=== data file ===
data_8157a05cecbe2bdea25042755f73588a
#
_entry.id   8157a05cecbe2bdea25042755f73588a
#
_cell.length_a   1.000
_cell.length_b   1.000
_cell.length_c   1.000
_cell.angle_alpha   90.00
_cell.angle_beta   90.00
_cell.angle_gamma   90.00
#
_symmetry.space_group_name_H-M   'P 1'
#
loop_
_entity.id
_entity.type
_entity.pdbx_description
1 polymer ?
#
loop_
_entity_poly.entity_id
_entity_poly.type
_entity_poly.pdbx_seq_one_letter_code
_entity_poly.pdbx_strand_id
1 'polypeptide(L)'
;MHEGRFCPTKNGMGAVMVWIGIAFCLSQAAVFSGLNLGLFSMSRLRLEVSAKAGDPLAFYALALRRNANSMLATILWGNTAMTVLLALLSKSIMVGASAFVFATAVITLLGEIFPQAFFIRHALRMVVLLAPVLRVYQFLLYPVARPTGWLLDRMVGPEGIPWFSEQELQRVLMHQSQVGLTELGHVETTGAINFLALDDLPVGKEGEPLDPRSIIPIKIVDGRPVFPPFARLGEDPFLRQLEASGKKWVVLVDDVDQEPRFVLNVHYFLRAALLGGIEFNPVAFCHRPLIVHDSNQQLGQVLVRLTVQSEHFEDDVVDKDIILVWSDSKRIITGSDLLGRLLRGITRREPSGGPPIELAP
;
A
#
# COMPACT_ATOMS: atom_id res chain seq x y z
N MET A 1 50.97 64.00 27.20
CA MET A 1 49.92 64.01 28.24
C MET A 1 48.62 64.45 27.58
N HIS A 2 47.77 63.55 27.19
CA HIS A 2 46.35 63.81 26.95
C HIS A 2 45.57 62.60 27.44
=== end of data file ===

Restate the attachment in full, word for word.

data_8157a05cecbe2bdea25042755f73588a
#
_entry.id   8157a05cecbe2bdea25042755f73588a
#
_cell.length_a   1.000
_cell.length_b   1.000
_cell.length_c   1.000
_cell.angle_alpha   90.00
_cell.angle_beta   90.00
_cell.angle_gamma   90.00
#
_symmetry.space_group_name_H-M   'P 1'
#
loop_
_entity.id
_entity.type
_entity.pdbx_description
1 polymer ?
#
loop_
_entity_poly.entity_id
_entity_poly.type
_entity_poly.pdbx_seq_one_letter_code
_entity_poly.pdbx_strand_id
1 'polypeptide(L)'
;MHEGRFCPTKNGMGAVMVWIGIAFCLSQAAVFSGLNLGLFSMSRLRLEVSAKAGDPLAFYALALRRNANSMLATILWGNTAMTVLLALLSKSIMVGASAFVFATAVITLLGEIFPQAFFIRHALRMVVLLAPVLRVYQFLLYPVARPTGWLLDRMVGPEGIPWFSEQELQRVLMHQSQVGLTELGHVETTGAINFLALDDLPVGKEGEPLDPRSIIPIKIVDGRPVFPPFARLGEDPFLRQLEASGKKWVVLVDDVDQEPRFVLNVHYFLRAALLGGIEFNPVAFCHRPLIVHDSNQQLGQVLVRLTVQSEHFEDDVVDKDIILVWSDSKRIITGSDLLGRLLRGITRREPSGGPPIELAP
;
A
#
# COMPACT_ATOMS: atom_id res chain seq x y z
N MET A 1 50.97 64.00 27.20
CA MET A 1 49.92 64.01 28.24
C MET A 1 48.62 64.45 27.58
N HIS A 2 47.77 63.55 27.19
CA HIS A 2 46.35 63.81 26.95
C HIS A 2 45.57 62.60 27.44